# Brüel and Kjaer

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Modal Analysis 1

ExperimentalModal Analysis

Copyright 2003Brel & Kjr Sound & Vibration Measurement A/SAll Rights Reserved

Modal Analysis 2

SDOF and MDOF Models

Different Modal Analysis Techniques

Exciting a Structure

Measuring Data Correctly

Modal Analysis Post Processing

f(t)

x(t)

kc

m

= ++ + +

Modal Analysis 3

Simplest Form of Vibrating System

D

d = D sinnt

m

k

T

Time

Displacement

Frequency1T

Period, Tn in [sec]

Frequency, fn= in [Hz = 1/sec] 1Tn

Displacement

kmn= 2 fn =

Modal Analysis 4

Mass and Spring

time

m1

m

Increasing mass reduces frequency

1n mm

k2 +== nf

Modal Analysis 5

Mass, Spring and Damper

Increasing damping reduces the amplitude

time

m

k c1 + c2

Modal Analysis 6

)()()()( tftKxtxCtxM =++ &&&M = mass (force/acc.)C = damping (force/vel.)K = stiffness (force/disp.)

=)t(x&&=)t(x&=)t(x

Acceleration VectorVelocity VectorDisplacement Vector

=)t(f Applied force Vector

Basic SDOF Model

f(t)x(t)

kc

m

Modal Analysis 7

SDOF Models Time and Frequency Domain

kcjmFXH ++==

2 1)()()(

H()F() X()

|H()|1k

H()

0 90

180

0 = k/m

12m

1c

)()()()( tkxtxctxmtf ++= &&&

f(t)x(t)

kc

m

Modal Analysis 8

Modal Matrix

Modal Model(Freq. Domain)

( )( )( )

( )

( ) ( ) ( )( )( )

( ) ( )

( )

=

3

1

23

22

12111

3

2

1

F

HH

HH

HHH

X

XXX

nnn

n

n

X1

X2X3

X4

F3H21

H22

Modal Analysis 9

MDOF Model

0

-90

-180

2 1

1+2

1 2

1+2

Frequency

FrequencyPhase

Magnitude

m

d1+ d2

d1

dF

Modal Analysis 10

Why Bother with Modal Models?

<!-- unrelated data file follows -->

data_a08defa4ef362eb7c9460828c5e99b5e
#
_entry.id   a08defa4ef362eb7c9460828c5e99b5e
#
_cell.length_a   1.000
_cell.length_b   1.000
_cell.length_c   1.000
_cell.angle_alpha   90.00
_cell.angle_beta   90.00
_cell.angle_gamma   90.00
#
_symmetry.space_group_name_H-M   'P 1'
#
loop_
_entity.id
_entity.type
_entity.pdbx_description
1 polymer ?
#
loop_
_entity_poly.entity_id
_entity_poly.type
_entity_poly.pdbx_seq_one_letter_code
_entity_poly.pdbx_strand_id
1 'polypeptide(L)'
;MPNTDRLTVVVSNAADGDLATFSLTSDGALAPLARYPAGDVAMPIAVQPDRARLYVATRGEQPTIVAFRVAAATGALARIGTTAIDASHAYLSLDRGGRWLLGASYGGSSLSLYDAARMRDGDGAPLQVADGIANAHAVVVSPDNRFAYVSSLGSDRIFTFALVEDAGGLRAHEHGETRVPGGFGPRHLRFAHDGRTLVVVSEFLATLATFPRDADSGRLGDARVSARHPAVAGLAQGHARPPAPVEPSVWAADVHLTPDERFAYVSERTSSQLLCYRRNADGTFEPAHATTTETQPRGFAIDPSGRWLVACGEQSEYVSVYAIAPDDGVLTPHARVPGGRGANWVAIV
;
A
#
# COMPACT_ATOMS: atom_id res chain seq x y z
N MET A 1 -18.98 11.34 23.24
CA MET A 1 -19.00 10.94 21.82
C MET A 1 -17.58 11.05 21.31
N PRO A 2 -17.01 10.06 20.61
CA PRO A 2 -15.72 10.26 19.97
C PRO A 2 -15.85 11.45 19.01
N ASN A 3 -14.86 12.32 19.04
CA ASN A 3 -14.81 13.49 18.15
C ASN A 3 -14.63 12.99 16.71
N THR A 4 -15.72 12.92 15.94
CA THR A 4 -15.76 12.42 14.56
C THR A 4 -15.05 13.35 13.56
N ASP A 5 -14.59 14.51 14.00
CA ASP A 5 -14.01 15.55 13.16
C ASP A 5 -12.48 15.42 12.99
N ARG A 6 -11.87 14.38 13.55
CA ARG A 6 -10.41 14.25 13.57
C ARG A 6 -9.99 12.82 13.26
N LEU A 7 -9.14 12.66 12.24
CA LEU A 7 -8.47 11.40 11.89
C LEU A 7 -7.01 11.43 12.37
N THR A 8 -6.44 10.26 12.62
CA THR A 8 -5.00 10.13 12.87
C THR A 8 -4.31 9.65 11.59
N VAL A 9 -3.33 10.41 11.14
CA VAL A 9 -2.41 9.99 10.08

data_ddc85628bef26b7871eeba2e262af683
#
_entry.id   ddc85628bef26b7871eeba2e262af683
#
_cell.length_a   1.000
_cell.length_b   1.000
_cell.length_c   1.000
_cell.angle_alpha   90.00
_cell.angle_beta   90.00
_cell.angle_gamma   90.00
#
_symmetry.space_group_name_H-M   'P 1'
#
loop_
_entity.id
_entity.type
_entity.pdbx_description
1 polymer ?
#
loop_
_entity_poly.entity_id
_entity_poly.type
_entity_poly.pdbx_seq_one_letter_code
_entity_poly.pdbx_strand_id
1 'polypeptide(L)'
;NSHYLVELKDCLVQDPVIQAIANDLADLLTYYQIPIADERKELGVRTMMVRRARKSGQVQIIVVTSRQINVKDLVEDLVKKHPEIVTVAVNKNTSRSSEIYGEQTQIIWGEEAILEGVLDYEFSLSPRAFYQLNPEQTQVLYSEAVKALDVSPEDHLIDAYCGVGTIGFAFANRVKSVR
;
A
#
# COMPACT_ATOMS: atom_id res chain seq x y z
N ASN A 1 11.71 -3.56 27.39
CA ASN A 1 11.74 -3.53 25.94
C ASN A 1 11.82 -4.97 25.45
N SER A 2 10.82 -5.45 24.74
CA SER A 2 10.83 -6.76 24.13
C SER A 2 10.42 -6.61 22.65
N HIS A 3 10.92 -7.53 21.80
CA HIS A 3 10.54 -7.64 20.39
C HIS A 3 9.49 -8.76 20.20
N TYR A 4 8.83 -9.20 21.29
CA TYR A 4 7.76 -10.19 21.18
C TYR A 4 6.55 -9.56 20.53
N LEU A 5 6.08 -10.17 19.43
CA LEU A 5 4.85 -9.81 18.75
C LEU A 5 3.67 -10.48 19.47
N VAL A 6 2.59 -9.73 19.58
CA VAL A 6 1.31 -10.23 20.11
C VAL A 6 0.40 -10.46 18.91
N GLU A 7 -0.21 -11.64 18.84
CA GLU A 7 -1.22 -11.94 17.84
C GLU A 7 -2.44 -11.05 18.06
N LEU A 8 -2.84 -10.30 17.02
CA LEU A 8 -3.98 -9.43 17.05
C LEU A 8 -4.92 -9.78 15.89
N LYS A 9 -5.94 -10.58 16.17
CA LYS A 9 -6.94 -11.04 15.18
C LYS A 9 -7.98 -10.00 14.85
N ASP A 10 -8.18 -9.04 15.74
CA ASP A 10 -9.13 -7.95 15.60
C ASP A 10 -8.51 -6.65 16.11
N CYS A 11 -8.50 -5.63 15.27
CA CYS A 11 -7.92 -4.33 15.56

Physical Coordinates = CHAOS Modal Space = Simplicity

q1

11

20112 2

q21

20222

q31

20332

3

Bearing

Rotor

Bearing

Foundation

Modal Analysis 11

Definition of Frequency Response Function

F X

f f f

H(f) is the system Frequency Response FunctionF(f) is the Fourier Transform of the Input f(t)X(f) is the Fourier Transform of the Output x(t)

F(f) H(f) X(f)

)f(F)f(X)f(H =

H

H

Modal Analysis 12

Benefits of Frequency Response Function

F(f) H(f) X(f)

z Frequency Response Functions are properties of linear dynamic systems

z They are independent of the Excitation Function

z Excitation can be a Periodic, Random or Transient function of time

z The test result obtained with one type of excitation can be used for predicting the response of the system to any other type of excitation

Modal Analysis 13

Compliance Dynamic stiffness(displacement / force) (force / displacement)

Mobility Impedance(velocity / force) (force / velocity)

Inertance or Receptance Dynamic mass(acceleration / force) (force /acceleration)

Different Forms of an FRF

Modal Analysis 14

Alternative Estimators

)()()( fFfXfH =

)()()(1 fGfGfH

FF

FX=

)()()(2 fGfGfH

XF

XX=

213 )( HHGG

GGfH

FX

FX

FF

XX ==

2

1

22 *)( H

HGG

GG

GGG

fXX

FX

FF

FX

XXFF

FX ===

X(f)F(f) H(f)

Modal Analysis 15

Which FRF Estimator Should You Use?

Definitions:

User can choose H1, H2 or H3 after measurement

Accuracy for systems with: H1 H2 H3Input noise - Best -

Output noise Best - -

Input + output noise - - Best

Peaks (leakage) - Best -

Valleys (leakage) Best - -

Accuracy

)()()(1 fGfGfH

FF

FX= )()()(2 fGfGfH

XF

XX=FX

FX

FF

XX

GG

GGfH =)(3

Modal Analysis 16

SDOF and MDOF Models

Different Modal Analysis Techniques

Exciting a Structure

Measuring Data Correctly

Modal Analysis Post Processing

f(t)

x(t)

kc

m

= ++ + +

Modal Analysis 17

Three Types of Modal Analysis

1. Hammer Testing Impact Hammer taps...serial or parallel measurements Excites wide frequency range quickly Most commonly used technique